Think of everything you ever wanted to do, ever, but didn't do, and then try hard to remember why you didn't do those things.
Think very hard - force yourself to remember what excuses you came up with, the convenient rationale, contorted logic or pathetic self-defeatism you employed to convince yourself that whatever it was you wanted to do was going to be too difficult, or was unattainable, or was going to be too much of an investment or required too much patience, or you didn't possess the talent, skills, or ability necessary and it was just too far out of your reach.
Then think of all those people who did exactly what you wanted to do. You most likely know of several people personally who have done or are doing something you have always wanted to do and you have compared yourself to them and their efforts, and have said: "I can (or could) do that" Probably with an exclamation point added for emphasis.
You probably lost count of how many times you have said to yourself, "I could do far better than that" when witnessing some successful person's accomplishments - we've all read crappy books, watched crappy movies, looked at crappy art, listened to crappy music, worn crappy clothes, endured crappy performances - all while the crappy stuff was earning their creators a comfortable living if not outright fame and fortune.
Or at the very, very least, rewarding those creators with the satisfaction of knowing they did exactly what it was they set out to do.
So why haven't you done any of those things you've always wanted to do? Why have you allowed yourself to be talked out of adventure after exciting adventure? (Usually by yourself) Why have you failed to follow through with all those dreams? Is the risk that much greater than the reward? Hell, if what you have always wanted to do is simply write a book or take up sculpture, how high can the risk be? So you write a book no one wants to read - at least you wrote a book! That's more than a whole hell of a lot of people who have ever set out to write a book ever accomplish!
BTW, the figure "whole hell of a lot of people" is probably a lot, but seriously, there is no way to accurately determine that number, so the vague "whole hell of a lot" will have to suffice.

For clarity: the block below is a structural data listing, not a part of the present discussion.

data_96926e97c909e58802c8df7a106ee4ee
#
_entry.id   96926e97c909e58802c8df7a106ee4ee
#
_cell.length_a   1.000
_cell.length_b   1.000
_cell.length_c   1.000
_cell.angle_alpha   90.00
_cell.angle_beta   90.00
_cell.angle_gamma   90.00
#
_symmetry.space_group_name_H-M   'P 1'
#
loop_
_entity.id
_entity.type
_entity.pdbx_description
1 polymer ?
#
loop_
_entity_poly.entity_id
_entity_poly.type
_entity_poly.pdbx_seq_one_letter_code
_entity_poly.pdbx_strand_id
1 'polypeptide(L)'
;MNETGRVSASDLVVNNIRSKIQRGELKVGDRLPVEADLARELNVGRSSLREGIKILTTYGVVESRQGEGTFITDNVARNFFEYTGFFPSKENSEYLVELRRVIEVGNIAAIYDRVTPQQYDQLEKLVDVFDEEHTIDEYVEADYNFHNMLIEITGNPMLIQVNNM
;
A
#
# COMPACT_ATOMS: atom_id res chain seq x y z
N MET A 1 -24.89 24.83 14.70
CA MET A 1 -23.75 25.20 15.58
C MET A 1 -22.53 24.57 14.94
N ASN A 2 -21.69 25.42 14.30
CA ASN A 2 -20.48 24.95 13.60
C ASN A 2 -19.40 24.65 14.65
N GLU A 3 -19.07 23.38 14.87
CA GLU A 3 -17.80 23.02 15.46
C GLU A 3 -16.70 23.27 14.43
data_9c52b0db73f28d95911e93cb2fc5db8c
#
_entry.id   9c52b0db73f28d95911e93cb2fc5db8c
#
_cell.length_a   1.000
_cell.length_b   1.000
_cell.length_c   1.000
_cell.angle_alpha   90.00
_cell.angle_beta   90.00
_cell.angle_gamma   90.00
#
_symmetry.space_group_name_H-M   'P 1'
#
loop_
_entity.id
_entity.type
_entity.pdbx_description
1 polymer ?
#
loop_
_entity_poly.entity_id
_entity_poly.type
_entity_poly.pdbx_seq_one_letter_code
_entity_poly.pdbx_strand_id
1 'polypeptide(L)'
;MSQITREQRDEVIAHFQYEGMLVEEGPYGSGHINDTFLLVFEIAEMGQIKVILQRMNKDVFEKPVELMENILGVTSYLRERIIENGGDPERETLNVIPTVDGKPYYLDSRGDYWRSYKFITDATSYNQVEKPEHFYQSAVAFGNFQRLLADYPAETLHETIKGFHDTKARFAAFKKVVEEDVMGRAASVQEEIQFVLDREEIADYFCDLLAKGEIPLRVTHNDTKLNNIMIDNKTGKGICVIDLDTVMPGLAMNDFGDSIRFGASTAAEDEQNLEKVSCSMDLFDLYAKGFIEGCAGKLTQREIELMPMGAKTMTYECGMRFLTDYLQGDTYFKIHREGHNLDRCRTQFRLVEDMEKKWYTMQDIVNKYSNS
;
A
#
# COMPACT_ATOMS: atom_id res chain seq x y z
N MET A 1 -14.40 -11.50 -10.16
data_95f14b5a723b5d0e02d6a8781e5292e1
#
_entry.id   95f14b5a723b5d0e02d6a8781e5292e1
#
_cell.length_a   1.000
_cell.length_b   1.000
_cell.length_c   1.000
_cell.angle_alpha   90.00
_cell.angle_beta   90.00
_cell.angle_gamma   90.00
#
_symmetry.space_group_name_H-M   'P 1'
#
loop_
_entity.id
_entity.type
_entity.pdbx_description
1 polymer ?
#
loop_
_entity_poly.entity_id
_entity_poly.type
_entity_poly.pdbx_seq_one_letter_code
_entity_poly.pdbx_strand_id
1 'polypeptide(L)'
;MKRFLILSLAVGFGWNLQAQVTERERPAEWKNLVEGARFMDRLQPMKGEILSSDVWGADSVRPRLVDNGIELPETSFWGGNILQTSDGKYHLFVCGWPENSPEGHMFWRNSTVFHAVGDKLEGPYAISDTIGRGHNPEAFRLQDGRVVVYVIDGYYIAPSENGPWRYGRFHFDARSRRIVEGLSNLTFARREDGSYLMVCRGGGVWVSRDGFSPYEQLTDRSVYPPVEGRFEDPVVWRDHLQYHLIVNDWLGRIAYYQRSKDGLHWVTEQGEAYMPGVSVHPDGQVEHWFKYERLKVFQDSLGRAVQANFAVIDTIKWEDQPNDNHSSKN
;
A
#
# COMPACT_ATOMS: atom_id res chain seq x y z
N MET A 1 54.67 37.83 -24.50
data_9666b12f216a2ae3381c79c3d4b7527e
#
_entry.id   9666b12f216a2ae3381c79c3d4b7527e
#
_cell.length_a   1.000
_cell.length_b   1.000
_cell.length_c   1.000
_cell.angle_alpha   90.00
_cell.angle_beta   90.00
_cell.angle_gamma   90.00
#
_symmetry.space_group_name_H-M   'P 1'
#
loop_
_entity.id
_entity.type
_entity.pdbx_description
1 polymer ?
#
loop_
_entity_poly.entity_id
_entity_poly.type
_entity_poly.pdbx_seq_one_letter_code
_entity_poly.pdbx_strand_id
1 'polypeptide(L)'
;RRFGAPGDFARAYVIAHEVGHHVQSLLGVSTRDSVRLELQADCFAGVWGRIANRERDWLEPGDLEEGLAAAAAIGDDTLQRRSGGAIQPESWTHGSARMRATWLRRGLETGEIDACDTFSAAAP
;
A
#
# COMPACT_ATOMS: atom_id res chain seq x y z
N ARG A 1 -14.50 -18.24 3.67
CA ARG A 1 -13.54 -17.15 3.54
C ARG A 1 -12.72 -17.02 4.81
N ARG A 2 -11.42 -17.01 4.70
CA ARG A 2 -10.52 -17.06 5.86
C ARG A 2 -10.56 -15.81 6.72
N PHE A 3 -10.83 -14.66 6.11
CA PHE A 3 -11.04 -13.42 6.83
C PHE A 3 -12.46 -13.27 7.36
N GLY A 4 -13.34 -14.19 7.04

The thing is this. At some point you are going to have to realize that procrastination, excuse-making, living in fear, etc., is something you actually can stop, and you are going to have to just knuckle down and go all Nike commercial - just do it.
Look, there is no person on this planet who doesn't better understand how difficult it is to "Just Do It." For years I've wanted to shove that slogan right up Phil Knight's ass, but the fact of the matter is, there is a ton of truth in those three simple words.
Dealing with ADHD or OCD, struggling to just get through the business of staying alive on a day to day basis, being limited by lack of funds, resources, time, ability, etc., those are all legitimate concerns...but time after time people have overcome those and many more limitations and accomplished good things, great things.
Making the jump from dreamer to doer doesn't require magic or extraordinary good fortune. It does however require taking action, which, yes, means you might have to work.
Yeah, you have probably worked hard in the past in trying to accomplish something and think you failed at it, but remember that old saying "The only failures are those that stop trying?" That old saying is true. Pick up at wherever you left off on what it was you were trying to accomplish, and just continue trying.
Or start fresh - whatever works for you. Just continue trying.
Continue trying. Trying leads to doing. Doing leads to accomplishment.